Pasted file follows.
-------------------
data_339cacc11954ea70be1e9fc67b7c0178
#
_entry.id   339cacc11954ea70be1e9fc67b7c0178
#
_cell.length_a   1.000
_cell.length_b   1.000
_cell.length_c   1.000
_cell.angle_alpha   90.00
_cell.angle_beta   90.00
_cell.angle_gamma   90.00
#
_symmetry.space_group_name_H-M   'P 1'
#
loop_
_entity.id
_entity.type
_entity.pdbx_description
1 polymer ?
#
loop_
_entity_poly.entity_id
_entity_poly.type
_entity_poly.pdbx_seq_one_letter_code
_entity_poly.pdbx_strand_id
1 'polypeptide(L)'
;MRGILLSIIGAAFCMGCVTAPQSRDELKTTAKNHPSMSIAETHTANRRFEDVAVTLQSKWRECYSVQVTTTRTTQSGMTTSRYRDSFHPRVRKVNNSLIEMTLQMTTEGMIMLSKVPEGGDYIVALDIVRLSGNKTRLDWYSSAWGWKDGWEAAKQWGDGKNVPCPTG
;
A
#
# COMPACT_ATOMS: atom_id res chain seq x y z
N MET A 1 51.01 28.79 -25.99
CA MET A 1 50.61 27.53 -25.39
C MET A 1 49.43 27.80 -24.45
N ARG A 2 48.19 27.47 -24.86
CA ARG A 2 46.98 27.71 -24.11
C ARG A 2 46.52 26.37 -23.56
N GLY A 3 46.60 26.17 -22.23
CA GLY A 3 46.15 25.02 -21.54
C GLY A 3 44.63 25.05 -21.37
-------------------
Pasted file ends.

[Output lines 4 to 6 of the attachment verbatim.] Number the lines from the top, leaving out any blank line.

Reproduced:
#
_cell.length_a   1.000
_cell.length_b   1.000